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On the 8th of July 2014, Nobuhle Enyam and her ex-husband Jean who originated from both South Africa and Chad respectively, (aged around 50) were sitting in car outside their family home preparing a trip to IKEA when they were approached by two plain-clothed female Norwegian Police Officers. Hours later, both were being released from Norway’s largest Police District’s holding cell’s. Mrs Enyam was pushed out of the facility in a wheelchair wearing only underwear and a singlet.

With the son of the couple filming the event and the husband documenting his ex-wife’s physical state upon release, the arrest gained significant media attention in Norway. The former couple called out the treatment as racially motivated, went to the press, and lodged formal complaints. However, after 14 months, Norway’s Police watchdog, “The Special Unit for Police Investigation” has dismissed the case.

Mrs Enyam told Circus Bazaar that she was “very disappointed in the decision. I feel that it is unfair and I had done nothing wrong. That I was stopped and questioned about dealing drugs and prostitution was humiliating. They put me in a cell basically naked and searched me for drugs. Then say that I refused to get dressed, but this is not true.”

The eight-page document outlining the decision describes dissimilar interpretations of events. On one side, two individuals, one of whom, had sought shelter in Norway from racial oppression under Apartheid South Africa, and non-uniformed police tasked with confronting drug sellers in an ethnically diverse neighbourhood that to their denial apparently stated, “many are Nigerians”.

The couple, who clearly believed at the time that they were subjected to racial profiling has been met with denials in the testimony’s provided by the officers involved who stated that they were “focused on drug trafficking in general” and not that they were “specifically looking for dark-skinned women and men”. Further, the officers insisted that had a plausible explanation been given for what they deemed “strange” behaviour”, such as “they lived in the area”, they would have been excused.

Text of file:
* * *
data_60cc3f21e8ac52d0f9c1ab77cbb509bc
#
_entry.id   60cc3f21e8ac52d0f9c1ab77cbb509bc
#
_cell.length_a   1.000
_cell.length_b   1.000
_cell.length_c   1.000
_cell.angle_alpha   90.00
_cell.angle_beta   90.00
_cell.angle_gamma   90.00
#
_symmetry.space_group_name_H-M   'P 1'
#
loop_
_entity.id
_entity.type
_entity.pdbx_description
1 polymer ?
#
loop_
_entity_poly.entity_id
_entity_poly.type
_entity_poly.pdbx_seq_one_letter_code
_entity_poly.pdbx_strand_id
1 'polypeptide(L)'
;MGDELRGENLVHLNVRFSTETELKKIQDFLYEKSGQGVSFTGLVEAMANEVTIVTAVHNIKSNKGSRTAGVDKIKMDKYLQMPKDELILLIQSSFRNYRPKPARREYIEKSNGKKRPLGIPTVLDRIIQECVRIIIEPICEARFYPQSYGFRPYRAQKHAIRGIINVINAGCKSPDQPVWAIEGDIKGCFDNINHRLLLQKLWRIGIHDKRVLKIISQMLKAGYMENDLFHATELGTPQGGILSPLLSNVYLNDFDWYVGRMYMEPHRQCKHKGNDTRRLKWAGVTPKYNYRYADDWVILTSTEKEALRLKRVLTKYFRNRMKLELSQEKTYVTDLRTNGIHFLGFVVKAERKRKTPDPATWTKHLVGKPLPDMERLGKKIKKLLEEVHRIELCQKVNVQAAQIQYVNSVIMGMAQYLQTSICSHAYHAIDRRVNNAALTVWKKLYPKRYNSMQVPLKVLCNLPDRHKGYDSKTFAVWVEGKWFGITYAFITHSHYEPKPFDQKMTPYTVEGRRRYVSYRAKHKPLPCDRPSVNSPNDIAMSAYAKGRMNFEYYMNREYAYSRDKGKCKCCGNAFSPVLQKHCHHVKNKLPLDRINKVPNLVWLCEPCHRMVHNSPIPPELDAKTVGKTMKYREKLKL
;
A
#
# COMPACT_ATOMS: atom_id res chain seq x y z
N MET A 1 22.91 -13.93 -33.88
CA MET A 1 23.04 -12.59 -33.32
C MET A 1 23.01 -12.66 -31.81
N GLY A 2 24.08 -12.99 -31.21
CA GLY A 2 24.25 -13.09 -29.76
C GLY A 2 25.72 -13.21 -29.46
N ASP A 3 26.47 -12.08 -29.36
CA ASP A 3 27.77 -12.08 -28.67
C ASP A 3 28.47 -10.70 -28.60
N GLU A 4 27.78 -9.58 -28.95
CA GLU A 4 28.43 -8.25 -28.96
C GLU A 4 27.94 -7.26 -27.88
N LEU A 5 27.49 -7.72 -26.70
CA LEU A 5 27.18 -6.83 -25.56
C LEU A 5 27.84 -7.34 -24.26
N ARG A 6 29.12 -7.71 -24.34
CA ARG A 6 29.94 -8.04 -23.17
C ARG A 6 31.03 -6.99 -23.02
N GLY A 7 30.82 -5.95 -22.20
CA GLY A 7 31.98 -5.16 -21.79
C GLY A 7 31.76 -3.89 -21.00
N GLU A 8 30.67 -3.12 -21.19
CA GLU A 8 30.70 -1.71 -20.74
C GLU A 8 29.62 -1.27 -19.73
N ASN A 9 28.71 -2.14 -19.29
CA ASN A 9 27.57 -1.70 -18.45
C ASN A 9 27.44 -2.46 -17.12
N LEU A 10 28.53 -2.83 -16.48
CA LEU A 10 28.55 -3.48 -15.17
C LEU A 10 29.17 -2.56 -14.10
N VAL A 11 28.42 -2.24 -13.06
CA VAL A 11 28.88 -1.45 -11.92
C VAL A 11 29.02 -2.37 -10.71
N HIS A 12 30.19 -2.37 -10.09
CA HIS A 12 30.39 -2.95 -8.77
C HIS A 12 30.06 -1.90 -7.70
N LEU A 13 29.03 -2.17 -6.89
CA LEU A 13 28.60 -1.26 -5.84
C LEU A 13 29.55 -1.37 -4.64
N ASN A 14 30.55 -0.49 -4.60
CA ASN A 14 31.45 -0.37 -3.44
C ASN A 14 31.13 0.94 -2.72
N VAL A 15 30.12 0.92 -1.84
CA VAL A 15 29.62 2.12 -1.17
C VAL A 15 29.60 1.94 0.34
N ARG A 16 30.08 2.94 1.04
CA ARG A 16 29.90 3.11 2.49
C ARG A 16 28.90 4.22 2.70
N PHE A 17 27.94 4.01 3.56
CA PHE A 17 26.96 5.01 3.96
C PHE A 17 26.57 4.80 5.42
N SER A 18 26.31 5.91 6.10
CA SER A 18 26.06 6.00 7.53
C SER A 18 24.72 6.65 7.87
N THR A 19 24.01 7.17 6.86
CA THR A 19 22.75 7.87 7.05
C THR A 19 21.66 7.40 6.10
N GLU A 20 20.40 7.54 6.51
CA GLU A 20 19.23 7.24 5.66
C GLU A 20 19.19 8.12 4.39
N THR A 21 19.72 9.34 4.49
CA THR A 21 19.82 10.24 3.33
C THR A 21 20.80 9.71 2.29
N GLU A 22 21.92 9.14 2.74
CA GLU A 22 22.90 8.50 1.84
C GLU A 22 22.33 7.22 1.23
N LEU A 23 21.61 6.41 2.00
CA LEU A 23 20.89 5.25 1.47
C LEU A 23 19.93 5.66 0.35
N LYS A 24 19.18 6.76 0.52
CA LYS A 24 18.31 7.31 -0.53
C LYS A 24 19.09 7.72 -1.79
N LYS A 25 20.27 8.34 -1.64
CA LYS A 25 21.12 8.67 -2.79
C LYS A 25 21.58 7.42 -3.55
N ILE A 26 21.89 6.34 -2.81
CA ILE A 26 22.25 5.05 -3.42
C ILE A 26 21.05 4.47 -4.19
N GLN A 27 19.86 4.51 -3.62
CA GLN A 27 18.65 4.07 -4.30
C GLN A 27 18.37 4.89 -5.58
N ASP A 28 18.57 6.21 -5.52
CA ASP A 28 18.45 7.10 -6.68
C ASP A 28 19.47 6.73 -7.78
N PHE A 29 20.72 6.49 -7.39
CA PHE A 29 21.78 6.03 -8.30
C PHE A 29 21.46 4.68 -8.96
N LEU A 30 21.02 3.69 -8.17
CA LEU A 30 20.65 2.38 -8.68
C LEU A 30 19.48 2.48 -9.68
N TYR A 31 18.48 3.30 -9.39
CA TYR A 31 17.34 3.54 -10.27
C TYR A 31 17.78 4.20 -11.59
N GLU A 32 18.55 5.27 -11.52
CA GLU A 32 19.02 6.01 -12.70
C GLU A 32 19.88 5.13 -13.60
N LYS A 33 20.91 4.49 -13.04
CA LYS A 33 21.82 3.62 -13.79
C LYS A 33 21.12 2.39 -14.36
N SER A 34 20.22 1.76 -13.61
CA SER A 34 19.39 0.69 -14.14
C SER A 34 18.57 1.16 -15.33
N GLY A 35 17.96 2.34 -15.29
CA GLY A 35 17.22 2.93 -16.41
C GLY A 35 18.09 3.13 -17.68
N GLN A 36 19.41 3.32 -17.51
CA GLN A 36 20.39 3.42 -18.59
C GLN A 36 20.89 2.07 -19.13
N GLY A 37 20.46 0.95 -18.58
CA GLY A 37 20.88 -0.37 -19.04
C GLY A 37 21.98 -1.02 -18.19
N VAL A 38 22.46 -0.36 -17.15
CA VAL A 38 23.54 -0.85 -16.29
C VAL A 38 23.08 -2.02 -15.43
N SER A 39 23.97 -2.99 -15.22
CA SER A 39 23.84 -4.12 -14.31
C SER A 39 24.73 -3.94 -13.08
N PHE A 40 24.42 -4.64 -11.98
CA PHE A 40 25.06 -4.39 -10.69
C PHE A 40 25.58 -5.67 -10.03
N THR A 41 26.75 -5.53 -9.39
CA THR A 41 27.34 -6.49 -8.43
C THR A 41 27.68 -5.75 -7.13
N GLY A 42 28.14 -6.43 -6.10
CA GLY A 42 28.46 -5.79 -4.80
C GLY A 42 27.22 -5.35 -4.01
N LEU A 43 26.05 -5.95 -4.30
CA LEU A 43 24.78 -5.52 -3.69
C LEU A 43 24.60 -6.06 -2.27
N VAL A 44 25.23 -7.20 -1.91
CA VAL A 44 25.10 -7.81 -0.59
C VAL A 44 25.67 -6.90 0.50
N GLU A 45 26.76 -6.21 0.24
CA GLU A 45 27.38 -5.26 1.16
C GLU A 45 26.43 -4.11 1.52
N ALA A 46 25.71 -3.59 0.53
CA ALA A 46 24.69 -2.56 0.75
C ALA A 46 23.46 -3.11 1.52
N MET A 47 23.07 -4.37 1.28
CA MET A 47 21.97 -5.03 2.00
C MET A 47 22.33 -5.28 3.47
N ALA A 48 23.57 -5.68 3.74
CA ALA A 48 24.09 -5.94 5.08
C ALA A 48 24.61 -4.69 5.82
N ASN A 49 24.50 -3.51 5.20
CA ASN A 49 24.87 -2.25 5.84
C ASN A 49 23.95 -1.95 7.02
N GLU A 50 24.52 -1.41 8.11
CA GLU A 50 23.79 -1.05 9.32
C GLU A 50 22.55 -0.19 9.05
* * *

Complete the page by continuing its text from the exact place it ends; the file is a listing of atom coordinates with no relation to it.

Mrs Enyam claimed in her testimony that she felt disrespected by the way the two female civilian officers engaged her. She tells of how “Norwegians drink and use drugs near a kindergarten” in the area and that she asked “why they had walked past several people who ran drugs before they approached her. She asked Circus Bazaar, “Are they going to stop every person with dark skin to ask about trafficking women and drugs?”

enyam p 040

As the situation escalated, Mrs Enyam and her husband interpreted the behaviour as racially motivated. She reacted emotionally when one of the officers grabbed her arm. “Do not touch me, do not touch me” the officers claimed she yelled. At this point, uniformed reinforcements were called and the couple were handcuffed.

Mrs Enyam told Circus Bazaar that “she just didn’t understand why this was happening”. The investigative documents read that she yelled, “you make me hurt you makes me hurt” and resisted as they handcuffed her and tried to walk her to the car. Whilst Mrs Enyam recalls being forced to the ground by the officers, they testified that she laid on the ground herself. As they claim that she refused to move, she was later picked up by her legs and arms and loaded into a police wagon.

The police explained that upon arrival at the Police Station that Mrs Enyam once again refused to walk. She was then put in a wheelchair and taken into a cell for several hours. After time passing and upon her release she yelled and insisted on both a “doctor and lawyer”. Without her skirt and laying on a bed with a blanket the Police claim that she “refused to get dressed” so they put her belongings in a bag and dragged her from the cell forcefully.

Mrs Enyam disregards this explanation and told Circus Bazaar; “How could I go naked? I asked them for help. I was in pain and I could not move. They threw the clothes at me from the door and put me in a chair and threw me out almost naked. My back is still injured!”

After once again putting her in a wheelchair she was removed from the building where Mr Enyam was there to await her and at which point he photographed his obviously traumatised ex-wife. According to statements from the officers she once again refused to remove herself from the chair. The decision states that she was removed by 3-4 officials.

The decision concludes that no evidence was available to show that more force was used than was required in the situation. They believe that based on the evidence that includes surveillance images from within Oslo Police districts holding cells, that the “use of force was occasioned by her own behavior”. Doctors reports state that Mrs Enyam was sick for 21 days following the event with back problems and psychological imbalance resultant of a crisis situation.

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Shane Alexander Caldwell
Shane Alexander Caldwell is the Editor-in-Chief of Circus Bazaar and owner of Circus Bazaar Productions. He is a Political Scientist by education with a specialisation in International Relations. He has written for Vice World News and is the producer of the forthcoming documentary project, “The Serpent in Paradise”.